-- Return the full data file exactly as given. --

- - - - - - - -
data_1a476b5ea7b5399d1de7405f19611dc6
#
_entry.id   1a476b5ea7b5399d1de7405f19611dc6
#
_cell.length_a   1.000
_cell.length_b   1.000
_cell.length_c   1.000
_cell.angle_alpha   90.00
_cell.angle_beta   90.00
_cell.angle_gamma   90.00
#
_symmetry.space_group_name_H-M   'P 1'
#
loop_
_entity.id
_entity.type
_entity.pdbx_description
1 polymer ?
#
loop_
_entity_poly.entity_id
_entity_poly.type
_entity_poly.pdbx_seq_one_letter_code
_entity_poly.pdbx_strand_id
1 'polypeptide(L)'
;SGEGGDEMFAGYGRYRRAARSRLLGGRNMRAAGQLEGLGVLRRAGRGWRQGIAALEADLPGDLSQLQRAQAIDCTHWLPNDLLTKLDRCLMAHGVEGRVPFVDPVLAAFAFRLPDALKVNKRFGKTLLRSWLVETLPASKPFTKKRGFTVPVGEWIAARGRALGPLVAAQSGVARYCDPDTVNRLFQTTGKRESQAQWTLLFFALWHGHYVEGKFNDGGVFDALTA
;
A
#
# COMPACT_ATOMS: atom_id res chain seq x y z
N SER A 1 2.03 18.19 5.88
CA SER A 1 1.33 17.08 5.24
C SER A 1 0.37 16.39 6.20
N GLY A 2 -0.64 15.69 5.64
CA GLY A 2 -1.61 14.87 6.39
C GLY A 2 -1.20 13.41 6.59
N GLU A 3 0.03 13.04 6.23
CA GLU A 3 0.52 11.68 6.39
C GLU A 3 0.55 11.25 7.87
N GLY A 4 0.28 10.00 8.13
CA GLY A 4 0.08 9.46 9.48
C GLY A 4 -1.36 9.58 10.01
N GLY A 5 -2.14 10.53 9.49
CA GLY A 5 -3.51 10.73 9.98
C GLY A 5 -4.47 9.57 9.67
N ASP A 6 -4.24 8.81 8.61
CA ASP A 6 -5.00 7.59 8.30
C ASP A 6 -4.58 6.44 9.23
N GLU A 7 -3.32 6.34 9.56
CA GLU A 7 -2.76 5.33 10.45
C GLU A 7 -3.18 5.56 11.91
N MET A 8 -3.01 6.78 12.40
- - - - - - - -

data_1a476b5ea7b5399d1de7405f19611dc6
#
_entry.id   1a476b5ea7b5399d1de7405f19611dc6
#
_cell.length_a   1.000
_cell.length_b   1.000
_cell.length_c   1.000
_cell.angle_alpha   90.00
_cell.angle_beta   90.00
_cell.angle_gamma   90.00
#
_symmetry.space_group_name_H-M   'P 1'
#
loop_
_entity.id
_entity.type
_entity.pdbx_description
1 polymer ?
#
loop_
_entity_poly.entity_id
_entity_poly.type
_entity_poly.pdbx_seq_one_letter_code
_entity_poly.pdbx_strand_id
1 'polypeptide(L)'
;SGEGGDEMFAGYGRYRRAARSRLLGGRNMRAAGQLEGLGVLRRAGRGWRQGIAALEADLPGDLSQLQRAQAIDCTHWLPNDLLTKLDRCLMAHGVEGRVPFVDPVLAAFAFRLPDALKVNKRFGKTLLRSWLVETLPASKPFTKKRGFTVPVGEWIAARGRALGPLVAAQSGVARYCDPDTVNRLFQTTGKRESQAQWTLLFFALWHGHYVEGKFNDGGVFDALTA
;
A
#
# COMPACT_ATOMS: atom_id res chain seq x y z
N SER A 1 2.03 18.19 5.88
CA SER A 1 1.33 17.08 5.24
C SER A 1 0.37 16.39 6.20
N GLY A 2 -0.64 15.69 5.64
CA GLY A 2 -1.61 14.87 6.39
C GLY A 2 -1.20 13.41 6.59
N GLU A 3 0.03 13.04 6.23
CA GLU A 3 0.52 11.68 6.39
C GLU A 3 0.55 11.25 7.87
N GLY A 4 0.28 10.00 8.13
CA GLY A 4 0.08 9.46 9.48
C GLY A 4 -1.36 9.58 10.01
N GLY A 5 -2.14 10.53 9.49
CA GLY A 5 -3.51 10.73 9.98
C GLY A 5 -4.47 9.57 9.67
N ASP A 6 -4.24 8.81 8.61
CA ASP A 6 -5.00 7.59 8.30
C ASP A 6 -4.58 6.44 9.23
N GLU A 7 -3.32 6.34 9.56
CA GLU A 7 -2.76 5.33 10.45
C GLU A 7 -3.18 5.56 11.91
N MET A 8 -3.01 6.78 12.40